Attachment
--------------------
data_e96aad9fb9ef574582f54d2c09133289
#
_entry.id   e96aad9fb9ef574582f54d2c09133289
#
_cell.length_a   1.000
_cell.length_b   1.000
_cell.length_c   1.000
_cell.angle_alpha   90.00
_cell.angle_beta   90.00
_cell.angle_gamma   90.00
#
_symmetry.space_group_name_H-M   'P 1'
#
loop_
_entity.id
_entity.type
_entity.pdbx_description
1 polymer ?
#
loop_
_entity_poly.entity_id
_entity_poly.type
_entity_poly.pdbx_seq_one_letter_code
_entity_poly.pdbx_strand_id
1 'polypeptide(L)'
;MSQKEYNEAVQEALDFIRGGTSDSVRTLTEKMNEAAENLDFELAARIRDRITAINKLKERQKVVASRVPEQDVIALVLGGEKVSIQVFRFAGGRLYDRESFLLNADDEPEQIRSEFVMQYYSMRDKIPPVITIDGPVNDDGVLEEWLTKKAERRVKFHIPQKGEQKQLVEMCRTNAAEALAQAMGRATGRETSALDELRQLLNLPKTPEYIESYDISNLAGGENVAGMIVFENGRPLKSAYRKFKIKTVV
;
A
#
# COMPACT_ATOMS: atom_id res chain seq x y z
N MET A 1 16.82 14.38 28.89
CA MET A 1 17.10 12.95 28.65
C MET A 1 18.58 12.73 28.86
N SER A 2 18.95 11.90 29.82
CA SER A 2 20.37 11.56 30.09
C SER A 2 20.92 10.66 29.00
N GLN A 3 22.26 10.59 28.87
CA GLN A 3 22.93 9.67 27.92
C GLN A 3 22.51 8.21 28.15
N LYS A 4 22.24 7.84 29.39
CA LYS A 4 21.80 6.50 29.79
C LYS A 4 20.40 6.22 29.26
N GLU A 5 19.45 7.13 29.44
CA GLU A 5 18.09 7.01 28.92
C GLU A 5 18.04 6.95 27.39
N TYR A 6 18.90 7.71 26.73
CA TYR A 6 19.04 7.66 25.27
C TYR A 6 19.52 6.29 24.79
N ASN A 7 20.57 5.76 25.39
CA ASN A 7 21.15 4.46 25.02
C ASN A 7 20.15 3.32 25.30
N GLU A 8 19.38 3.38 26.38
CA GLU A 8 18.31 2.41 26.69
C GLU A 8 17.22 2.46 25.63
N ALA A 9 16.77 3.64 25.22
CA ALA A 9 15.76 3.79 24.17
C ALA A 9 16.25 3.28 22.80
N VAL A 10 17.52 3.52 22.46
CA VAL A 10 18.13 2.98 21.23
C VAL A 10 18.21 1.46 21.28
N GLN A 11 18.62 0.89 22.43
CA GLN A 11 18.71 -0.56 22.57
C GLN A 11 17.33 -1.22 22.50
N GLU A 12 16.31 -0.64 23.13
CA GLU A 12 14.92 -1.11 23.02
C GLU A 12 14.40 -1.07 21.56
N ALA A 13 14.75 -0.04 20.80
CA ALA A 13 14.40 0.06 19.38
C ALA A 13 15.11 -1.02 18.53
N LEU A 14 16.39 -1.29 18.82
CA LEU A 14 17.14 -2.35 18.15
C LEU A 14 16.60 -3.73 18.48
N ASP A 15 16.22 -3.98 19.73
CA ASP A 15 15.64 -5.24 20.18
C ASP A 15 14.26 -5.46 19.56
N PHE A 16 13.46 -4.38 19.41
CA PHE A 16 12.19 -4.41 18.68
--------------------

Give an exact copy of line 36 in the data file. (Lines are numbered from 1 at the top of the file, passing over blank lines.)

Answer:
C SER A 2 20.92 10.66 29.00